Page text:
Bienvenue à Marrakech
Walking through the souks of Marrakech, Morocco these past few days, I was repeatedly stopped by hawkers asking why my bag said “where are we now?” in several languages (some wanted to assure me I was in Marrakech; thanks, guys!). The explanation was easy: the tote was a logoed press bag; “Where are we now?” the title of this year’s Marrakech Biennale, the fifth edition of an event launched a decade ago by entrepreneur Vanessa Branson.
What began as a small arts festival has evolved into a full-fledged biennial, this year with an artistic director (the Berlin-based Moroccan curator Alya Sebti), and an interdisciplinary curatorial team. Visual arts curator Hischam Khalidi has assembled a mix of Moroccan and foreign artists whose criss-crossing themes of fiction, migration, and (post-)colonialism permeate an exhibition that plugs itself into and interacts with its locations in ways that are both provocative and poetic.
Venues include the vast ruin of the 16th-century El Badi Palace; the financially ailing yet hauntingly beautiful Dar si Said museum; the former Bank al Maghrib on Jemaa el Fna square; the Theater Royale (an unfinished opera house where the collective freq_out has installed a heavy-bass sound piece), and L’Blassa, an abandoned Art Deco building “squatted” by emerging artists (and the trendy Hassan Hajjaj, who’s created the ground-floor café space).
Highlights are many: Cevdet Erek’s sound installation Sounding Dots and a Prison (COSDP) in the Palace echoes the clicking calls of storks nesting on the ramparts above. There’s Shezad Dawood’s sci-fi film, shot in southern Morocco and scripted in Berber dialect. At Dar si Said, Walid Raad cuts and pastes western elements into the museum; there and at the Bank al Maghrib, Belgian artist Éric van Hove’s Mercedes V12 motor, made in natural materials over nine months by/with Moroccan artisans, is shown both disassembled and whole (the motor’s sheer decorative aspect is both attractive and repellent, but one can only think of the Mercedes trucks that were driven for decades between Europe and northern Africa). In the bank is some great video work by Burak Arikan, Karen Cytter, Hamza Halloubi, Tala Madani, and Katarina Zdjelar. Like its city, perhaps, the Biennale is heavy on Sound Art and performance – a program of 100 Sound Art works playing in ten designated taxis was far less gimmicky than I’d expected, and Saâdane Afif’s twilight geometry lesson on the square attracted local crowds every night.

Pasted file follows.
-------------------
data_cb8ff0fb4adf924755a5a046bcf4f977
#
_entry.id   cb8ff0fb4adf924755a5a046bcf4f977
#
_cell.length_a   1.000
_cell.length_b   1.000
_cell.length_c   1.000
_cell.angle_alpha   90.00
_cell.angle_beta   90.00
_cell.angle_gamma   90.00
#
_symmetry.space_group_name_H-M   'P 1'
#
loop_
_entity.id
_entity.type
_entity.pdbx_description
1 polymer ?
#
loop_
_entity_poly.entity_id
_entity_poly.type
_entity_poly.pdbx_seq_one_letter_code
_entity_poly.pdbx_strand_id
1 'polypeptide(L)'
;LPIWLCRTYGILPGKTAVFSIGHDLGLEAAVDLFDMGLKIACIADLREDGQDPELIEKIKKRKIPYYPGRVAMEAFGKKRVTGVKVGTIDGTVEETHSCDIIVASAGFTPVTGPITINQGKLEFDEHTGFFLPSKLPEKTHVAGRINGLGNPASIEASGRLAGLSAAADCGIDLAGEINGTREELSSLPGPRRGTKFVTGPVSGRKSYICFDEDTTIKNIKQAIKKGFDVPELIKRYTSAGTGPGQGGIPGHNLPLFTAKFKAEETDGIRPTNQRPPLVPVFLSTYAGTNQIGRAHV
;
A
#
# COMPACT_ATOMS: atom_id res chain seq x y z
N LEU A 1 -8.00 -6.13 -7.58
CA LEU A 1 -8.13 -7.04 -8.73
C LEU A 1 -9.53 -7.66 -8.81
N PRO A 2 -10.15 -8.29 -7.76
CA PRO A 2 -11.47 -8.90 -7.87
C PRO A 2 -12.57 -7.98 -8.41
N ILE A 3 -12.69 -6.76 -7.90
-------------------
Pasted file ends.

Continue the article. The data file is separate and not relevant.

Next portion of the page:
I attended the 4th Marrakech Biennale two years ago. This one is more grounded; more dialogue than spectacle (although a massive ark on a desert mound inspired by the 2012 Costa Concordia disaster – a parallel project by Ukrainian artist Alexander Ponomarev – is about as spectacular as it gets. The red-berber-carpeted and helicoptered opening was La Dolce Vita meets Fitzcarraldo). The next month sees literature, performance and film augmenting the visual arts exhibition, continuing the exploration of the million-dollar question. We'll keep watching which answers arise.
From top: Hischam Benohoud, Éric van Hove, El Badi Palace, Saâdane Afif's geometry table, Katarina Zdjelar, Katinka Bock, Walid Raad, Adriana Lara, Wafae Ahalouch el Keriasti, Alexander Ponomarev (2), Marco Montiel-Soto. http://www.marrakechbiennale.org/